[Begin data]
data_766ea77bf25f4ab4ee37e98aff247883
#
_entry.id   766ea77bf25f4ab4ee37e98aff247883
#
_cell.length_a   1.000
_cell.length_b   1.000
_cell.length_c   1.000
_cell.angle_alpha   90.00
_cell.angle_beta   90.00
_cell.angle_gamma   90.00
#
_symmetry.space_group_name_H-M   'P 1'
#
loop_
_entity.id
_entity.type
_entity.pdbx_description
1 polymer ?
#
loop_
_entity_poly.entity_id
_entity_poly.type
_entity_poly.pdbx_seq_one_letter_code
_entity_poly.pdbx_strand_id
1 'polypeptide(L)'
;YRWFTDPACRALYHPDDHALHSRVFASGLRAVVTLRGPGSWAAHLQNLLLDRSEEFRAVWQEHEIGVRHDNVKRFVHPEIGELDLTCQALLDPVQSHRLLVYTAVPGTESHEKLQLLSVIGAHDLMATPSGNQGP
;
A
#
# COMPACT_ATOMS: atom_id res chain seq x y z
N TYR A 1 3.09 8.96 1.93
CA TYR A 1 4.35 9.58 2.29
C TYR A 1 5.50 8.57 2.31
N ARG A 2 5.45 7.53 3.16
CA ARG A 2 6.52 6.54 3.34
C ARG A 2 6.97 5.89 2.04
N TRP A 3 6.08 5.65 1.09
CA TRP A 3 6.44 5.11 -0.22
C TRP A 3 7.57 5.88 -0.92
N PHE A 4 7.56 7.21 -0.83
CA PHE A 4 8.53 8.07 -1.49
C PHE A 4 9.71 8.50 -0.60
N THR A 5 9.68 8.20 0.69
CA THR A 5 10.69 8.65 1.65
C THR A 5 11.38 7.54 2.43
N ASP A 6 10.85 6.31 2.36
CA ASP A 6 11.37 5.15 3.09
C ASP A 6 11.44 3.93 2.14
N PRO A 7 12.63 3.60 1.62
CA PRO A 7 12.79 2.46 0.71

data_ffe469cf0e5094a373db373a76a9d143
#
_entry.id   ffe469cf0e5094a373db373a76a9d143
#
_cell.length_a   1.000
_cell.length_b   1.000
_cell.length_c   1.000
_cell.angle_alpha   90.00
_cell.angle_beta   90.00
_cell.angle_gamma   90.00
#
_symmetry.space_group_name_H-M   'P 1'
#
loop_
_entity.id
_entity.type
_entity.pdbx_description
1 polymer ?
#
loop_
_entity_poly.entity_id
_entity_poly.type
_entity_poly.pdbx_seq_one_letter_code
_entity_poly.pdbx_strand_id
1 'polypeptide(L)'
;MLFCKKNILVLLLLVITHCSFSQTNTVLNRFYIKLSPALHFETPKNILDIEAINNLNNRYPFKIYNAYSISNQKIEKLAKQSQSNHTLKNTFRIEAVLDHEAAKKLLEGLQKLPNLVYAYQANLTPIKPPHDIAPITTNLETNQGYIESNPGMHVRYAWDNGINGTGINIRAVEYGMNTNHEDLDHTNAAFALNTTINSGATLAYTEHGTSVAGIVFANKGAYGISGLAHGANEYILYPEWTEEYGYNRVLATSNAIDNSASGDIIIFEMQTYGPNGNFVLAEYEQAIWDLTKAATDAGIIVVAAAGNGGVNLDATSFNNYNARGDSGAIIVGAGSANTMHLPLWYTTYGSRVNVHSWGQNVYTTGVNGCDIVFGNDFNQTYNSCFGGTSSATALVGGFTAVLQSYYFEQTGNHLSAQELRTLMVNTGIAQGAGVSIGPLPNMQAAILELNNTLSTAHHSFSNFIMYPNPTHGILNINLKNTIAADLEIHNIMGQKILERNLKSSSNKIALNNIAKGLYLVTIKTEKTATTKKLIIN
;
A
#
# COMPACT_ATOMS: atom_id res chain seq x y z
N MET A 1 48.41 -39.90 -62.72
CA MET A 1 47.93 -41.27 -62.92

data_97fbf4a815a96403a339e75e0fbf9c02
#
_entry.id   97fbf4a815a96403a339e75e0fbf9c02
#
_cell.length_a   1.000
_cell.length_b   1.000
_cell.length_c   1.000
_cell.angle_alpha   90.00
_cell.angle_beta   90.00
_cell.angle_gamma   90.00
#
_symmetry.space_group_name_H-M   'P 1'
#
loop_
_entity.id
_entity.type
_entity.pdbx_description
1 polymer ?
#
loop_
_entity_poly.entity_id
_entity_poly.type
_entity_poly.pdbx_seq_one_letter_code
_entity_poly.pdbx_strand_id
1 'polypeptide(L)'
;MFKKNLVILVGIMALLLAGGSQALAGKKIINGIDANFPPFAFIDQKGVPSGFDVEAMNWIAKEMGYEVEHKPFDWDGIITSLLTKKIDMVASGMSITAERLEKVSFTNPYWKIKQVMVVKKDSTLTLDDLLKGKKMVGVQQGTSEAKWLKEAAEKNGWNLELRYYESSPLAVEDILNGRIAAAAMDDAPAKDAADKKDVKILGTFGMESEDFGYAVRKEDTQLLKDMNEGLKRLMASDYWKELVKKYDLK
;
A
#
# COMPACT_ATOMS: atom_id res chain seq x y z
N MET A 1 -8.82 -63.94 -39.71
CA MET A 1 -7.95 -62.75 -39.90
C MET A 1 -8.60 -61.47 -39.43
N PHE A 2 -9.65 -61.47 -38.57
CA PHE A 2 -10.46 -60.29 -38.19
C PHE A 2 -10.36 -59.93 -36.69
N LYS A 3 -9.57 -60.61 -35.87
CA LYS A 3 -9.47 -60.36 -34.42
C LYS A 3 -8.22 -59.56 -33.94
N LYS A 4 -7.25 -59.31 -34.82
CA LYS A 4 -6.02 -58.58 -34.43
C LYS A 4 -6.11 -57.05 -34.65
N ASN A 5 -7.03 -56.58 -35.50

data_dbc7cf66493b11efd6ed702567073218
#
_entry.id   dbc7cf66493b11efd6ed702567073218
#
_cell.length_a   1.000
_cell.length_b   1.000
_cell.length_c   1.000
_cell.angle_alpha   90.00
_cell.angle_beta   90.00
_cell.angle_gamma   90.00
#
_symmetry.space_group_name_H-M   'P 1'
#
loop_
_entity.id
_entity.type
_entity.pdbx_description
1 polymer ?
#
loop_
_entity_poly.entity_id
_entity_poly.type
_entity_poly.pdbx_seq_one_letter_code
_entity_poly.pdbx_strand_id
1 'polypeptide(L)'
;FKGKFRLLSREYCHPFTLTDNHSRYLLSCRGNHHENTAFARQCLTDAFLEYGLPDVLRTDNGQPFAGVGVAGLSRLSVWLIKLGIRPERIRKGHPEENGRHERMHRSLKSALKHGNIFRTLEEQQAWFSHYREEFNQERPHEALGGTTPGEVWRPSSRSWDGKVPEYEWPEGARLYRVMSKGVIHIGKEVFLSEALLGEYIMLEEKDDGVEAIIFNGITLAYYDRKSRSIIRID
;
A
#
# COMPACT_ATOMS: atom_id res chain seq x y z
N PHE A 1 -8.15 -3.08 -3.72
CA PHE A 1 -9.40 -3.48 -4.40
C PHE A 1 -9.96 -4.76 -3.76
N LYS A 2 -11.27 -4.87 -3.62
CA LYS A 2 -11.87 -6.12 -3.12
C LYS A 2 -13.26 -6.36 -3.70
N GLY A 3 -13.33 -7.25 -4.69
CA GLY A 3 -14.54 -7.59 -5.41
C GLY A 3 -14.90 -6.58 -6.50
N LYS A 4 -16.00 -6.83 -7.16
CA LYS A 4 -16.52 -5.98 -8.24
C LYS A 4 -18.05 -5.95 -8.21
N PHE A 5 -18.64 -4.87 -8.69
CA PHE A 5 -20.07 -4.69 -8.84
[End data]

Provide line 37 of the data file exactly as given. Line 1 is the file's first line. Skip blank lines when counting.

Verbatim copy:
N TRP A 3 6.08 5.65 1.09